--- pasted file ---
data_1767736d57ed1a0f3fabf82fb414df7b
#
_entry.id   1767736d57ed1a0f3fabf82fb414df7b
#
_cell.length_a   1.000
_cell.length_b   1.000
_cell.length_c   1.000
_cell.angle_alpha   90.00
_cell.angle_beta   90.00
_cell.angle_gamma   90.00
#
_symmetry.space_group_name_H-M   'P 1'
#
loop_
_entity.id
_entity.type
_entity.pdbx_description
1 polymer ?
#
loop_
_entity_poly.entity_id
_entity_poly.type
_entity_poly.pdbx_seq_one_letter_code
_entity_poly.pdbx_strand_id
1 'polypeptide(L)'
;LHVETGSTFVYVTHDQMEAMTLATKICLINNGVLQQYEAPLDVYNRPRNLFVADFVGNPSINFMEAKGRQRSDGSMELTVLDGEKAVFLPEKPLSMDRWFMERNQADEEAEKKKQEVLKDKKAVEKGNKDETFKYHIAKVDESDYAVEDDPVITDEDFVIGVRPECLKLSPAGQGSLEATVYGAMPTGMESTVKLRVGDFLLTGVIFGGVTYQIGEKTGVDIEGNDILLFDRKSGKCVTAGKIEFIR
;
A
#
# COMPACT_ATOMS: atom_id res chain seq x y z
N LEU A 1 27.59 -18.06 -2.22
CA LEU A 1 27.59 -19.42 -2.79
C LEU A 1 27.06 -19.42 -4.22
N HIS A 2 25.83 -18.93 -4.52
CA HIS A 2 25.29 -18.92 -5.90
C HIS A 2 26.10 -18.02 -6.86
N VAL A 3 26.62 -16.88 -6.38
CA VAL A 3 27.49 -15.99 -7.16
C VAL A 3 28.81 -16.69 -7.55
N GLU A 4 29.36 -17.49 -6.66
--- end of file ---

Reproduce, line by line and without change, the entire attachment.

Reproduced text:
data_1767736d57ed1a0f3fabf82fb414df7b
#
_entry.id   1767736d57ed1a0f3fabf82fb414df7b
#
_cell.length_a   1.000
_cell.length_b   1.000
_cell.length_c   1.000
_cell.angle_alpha   90.00
_cell.angle_beta   90.00
_cell.angle_gamma   90.00
#
_symmetry.space_group_name_H-M   'P 1'
#
loop_
_entity.id
_entity.type
_entity.pdbx_description
1 polymer ?
#
loop_
_entity_poly.entity_id
_entity_poly.type
_entity_poly.pdbx_seq_one_letter_code
_entity_poly.pdbx_strand_id
1 'polypeptide(L)'
;LHVETGSTFVYVTHDQMEAMTLATKICLINNGVLQQYEAPLDVYNRPRNLFVADFVGNPSINFMEAKGRQRSDGSMELTVLDGEKAVFLPEKPLSMDRWFMERNQADEEAEKKKQEVLKDKKAVEKGNKDETFKYHIAKVDESDYAVEDDPVITDEDFVIGVRPECLKLSPAGQGSLEATVYGAMPTGMESTVKLRVGDFLLTGVIFGGVTYQIGEKTGVDIEGNDILLFDRKSGKCVTAGKIEFIR
;
A
#
# COMPACT_ATOMS: atom_id res chain seq x y z
N LEU A 1 27.59 -18.06 -2.22
CA LEU A 1 27.59 -19.42 -2.79
C LEU A 1 27.06 -19.42 -4.22
N HIS A 2 25.83 -18.93 -4.52
CA HIS A 2 25.29 -18.92 -5.90
C HIS A 2 26.10 -18.02 -6.86
N VAL A 3 26.62 -16.88 -6.38
CA VAL A 3 27.49 -15.99 -7.16
C VAL A 3 28.81 -16.69 -7.55
N GLU A 4 29.36 -17.49 -6.66